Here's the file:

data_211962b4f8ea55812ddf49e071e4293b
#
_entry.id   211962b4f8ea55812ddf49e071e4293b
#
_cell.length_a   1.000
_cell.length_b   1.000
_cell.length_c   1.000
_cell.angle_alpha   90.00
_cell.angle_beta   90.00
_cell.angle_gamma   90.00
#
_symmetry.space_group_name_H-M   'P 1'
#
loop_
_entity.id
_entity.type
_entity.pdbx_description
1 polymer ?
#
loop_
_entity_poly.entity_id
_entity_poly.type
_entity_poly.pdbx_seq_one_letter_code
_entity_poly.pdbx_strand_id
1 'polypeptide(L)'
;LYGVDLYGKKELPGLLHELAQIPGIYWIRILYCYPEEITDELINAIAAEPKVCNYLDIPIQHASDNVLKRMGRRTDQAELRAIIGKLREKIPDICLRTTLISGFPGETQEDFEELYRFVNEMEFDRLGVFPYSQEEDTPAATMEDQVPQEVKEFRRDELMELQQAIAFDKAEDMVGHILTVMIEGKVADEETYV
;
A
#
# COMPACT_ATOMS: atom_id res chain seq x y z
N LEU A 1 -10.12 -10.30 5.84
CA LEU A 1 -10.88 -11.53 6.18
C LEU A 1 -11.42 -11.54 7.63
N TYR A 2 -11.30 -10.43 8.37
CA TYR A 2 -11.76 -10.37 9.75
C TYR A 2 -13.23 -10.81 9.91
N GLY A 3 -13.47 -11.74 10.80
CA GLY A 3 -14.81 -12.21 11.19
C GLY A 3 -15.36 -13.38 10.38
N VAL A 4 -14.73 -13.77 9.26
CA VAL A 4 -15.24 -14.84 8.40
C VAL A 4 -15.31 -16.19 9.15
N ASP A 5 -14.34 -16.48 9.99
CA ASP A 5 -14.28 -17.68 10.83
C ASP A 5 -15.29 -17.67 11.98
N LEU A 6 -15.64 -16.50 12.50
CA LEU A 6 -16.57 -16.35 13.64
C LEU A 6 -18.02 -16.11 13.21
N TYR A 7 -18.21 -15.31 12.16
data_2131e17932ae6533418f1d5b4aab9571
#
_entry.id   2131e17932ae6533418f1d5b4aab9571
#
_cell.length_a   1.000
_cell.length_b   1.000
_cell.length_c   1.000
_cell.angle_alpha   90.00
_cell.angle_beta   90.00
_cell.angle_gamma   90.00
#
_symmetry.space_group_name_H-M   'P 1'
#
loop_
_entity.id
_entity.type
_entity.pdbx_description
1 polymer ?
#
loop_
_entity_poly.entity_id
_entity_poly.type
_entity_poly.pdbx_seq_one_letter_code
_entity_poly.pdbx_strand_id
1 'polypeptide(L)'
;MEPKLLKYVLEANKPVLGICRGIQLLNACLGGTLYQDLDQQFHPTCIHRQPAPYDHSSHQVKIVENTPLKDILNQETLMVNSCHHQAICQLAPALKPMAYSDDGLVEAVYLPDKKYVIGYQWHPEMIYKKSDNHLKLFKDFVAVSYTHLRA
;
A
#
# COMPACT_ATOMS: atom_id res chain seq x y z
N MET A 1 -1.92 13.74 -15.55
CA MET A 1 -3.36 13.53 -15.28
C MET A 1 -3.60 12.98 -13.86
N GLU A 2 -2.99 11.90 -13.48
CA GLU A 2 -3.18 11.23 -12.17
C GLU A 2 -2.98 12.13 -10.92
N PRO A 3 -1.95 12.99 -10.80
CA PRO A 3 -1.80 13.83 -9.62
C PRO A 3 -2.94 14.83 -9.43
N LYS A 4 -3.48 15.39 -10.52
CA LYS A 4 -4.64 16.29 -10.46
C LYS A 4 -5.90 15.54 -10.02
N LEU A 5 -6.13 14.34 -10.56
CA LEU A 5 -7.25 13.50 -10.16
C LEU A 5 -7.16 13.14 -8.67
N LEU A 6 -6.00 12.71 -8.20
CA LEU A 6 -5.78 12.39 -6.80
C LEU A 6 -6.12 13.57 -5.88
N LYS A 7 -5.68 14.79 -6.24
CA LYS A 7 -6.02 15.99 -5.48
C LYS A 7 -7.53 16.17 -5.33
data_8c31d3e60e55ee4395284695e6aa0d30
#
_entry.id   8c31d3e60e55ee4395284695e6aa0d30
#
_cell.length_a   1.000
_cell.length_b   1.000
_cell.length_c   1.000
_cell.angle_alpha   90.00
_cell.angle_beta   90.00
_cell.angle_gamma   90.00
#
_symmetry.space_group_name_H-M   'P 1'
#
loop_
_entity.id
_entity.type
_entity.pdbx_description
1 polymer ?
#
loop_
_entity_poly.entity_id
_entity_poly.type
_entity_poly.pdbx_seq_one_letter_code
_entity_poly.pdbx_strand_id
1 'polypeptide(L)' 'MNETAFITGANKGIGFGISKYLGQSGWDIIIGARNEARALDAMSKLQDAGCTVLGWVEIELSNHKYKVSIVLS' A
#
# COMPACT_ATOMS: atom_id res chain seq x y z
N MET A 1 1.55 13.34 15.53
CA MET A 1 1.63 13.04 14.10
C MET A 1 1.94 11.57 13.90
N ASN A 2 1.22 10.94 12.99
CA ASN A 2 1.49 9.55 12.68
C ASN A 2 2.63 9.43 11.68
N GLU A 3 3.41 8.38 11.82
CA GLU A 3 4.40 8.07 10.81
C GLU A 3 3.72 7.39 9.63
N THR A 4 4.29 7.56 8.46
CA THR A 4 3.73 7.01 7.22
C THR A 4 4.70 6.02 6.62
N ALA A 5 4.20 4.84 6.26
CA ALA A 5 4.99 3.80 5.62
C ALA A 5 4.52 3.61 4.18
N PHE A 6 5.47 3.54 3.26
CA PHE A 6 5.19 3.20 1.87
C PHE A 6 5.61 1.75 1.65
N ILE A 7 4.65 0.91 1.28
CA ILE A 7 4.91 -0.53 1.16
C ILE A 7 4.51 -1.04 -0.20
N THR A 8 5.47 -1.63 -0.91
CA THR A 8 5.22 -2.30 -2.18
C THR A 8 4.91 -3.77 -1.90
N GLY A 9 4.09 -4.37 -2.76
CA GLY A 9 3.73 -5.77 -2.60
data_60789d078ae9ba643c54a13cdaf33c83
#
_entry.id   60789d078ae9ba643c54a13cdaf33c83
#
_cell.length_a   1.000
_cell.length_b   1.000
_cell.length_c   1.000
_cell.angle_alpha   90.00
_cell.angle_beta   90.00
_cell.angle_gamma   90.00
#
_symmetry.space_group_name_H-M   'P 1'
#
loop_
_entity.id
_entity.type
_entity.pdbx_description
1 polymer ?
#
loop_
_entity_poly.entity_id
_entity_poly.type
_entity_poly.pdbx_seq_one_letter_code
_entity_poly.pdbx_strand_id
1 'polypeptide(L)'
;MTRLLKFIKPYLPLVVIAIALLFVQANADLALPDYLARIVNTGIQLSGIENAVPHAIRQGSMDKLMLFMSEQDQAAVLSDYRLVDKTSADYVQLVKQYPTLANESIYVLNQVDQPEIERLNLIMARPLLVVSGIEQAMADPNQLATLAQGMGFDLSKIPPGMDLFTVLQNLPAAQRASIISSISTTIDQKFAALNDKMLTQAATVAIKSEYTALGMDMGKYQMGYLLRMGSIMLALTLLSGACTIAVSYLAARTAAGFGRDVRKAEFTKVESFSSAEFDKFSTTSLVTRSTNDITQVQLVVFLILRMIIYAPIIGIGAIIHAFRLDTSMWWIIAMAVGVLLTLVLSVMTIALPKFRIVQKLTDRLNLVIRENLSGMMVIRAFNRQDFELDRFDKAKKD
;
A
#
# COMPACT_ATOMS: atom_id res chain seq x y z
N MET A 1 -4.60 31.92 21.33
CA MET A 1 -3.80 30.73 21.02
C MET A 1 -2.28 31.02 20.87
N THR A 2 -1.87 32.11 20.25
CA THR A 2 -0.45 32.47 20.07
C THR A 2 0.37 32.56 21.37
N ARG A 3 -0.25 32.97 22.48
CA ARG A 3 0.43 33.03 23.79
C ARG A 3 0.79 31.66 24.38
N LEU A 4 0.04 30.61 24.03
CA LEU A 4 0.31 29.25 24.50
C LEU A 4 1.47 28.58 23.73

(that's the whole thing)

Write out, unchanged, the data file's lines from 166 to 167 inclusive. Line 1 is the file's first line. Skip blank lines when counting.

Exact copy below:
#
loop_